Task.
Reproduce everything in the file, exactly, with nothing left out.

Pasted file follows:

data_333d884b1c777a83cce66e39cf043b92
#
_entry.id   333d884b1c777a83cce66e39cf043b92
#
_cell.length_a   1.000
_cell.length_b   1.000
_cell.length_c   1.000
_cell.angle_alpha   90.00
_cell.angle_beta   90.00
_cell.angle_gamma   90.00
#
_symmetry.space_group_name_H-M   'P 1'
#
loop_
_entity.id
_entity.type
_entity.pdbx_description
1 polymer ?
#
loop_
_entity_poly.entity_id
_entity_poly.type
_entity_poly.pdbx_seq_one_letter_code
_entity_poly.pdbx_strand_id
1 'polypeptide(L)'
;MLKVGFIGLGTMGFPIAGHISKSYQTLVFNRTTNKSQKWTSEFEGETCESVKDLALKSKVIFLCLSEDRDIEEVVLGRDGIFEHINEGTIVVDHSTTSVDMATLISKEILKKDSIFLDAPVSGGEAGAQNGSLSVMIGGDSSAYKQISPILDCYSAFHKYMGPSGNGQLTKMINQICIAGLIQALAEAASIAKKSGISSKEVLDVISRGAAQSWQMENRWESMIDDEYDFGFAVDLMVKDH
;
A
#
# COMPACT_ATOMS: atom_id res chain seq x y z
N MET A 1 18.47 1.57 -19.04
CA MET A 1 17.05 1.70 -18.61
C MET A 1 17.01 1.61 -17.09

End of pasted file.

data_333d884b1c777a83cce66e39cf043b92
#
_entry.id   333d884b1c777a83cce66e39cf043b92
#
_cell.length_a   1.000
_cell.length_b   1.000
_cell.length_c   1.000
_cell.angle_alpha   90.00
_cell.angle_beta   90.00
_cell.angle_gamma   90.00
#
_symmetry.space_group_name_H-M   'P 1'
#
loop_
_entity.id
_entity.type
_entity.pdbx_description
1 polymer ?
#
loop_
_entity_poly.entity_id
_entity_poly.type
_entity_poly.pdbx_seq_one_letter_code
_entity_poly.pdbx_strand_id
1 'polypeptide(L)'
;MLKVGFIGLGTMGFPIAGHISKSYQTLVFNRTTNKSQKWTSEFEGETCESVKDLALKSKVIFLCLSEDRDIEEVVLGRDGIFEHINEGTIVVDHSTTSVDMATLISKEILKKDSIFLDAPVSGGEAGAQNGSLSVMIGGDSSAYKQISPILDCYSAFHKYMGPSGNGQLTKMINQICIAGLIQALAEAASIAKKSGISSKEVLDVISRGAAQSWQMENRWESMIDDEYDFGFAVDLMVKDH
;
A
#
# COMPACT_ATOMS: atom_id res chain seq x y z
N MET A 1 18.47 1.57 -19.04
CA MET A 1 17.05 1.70 -18.61
C MET A 1 17.01 1.61 -17.09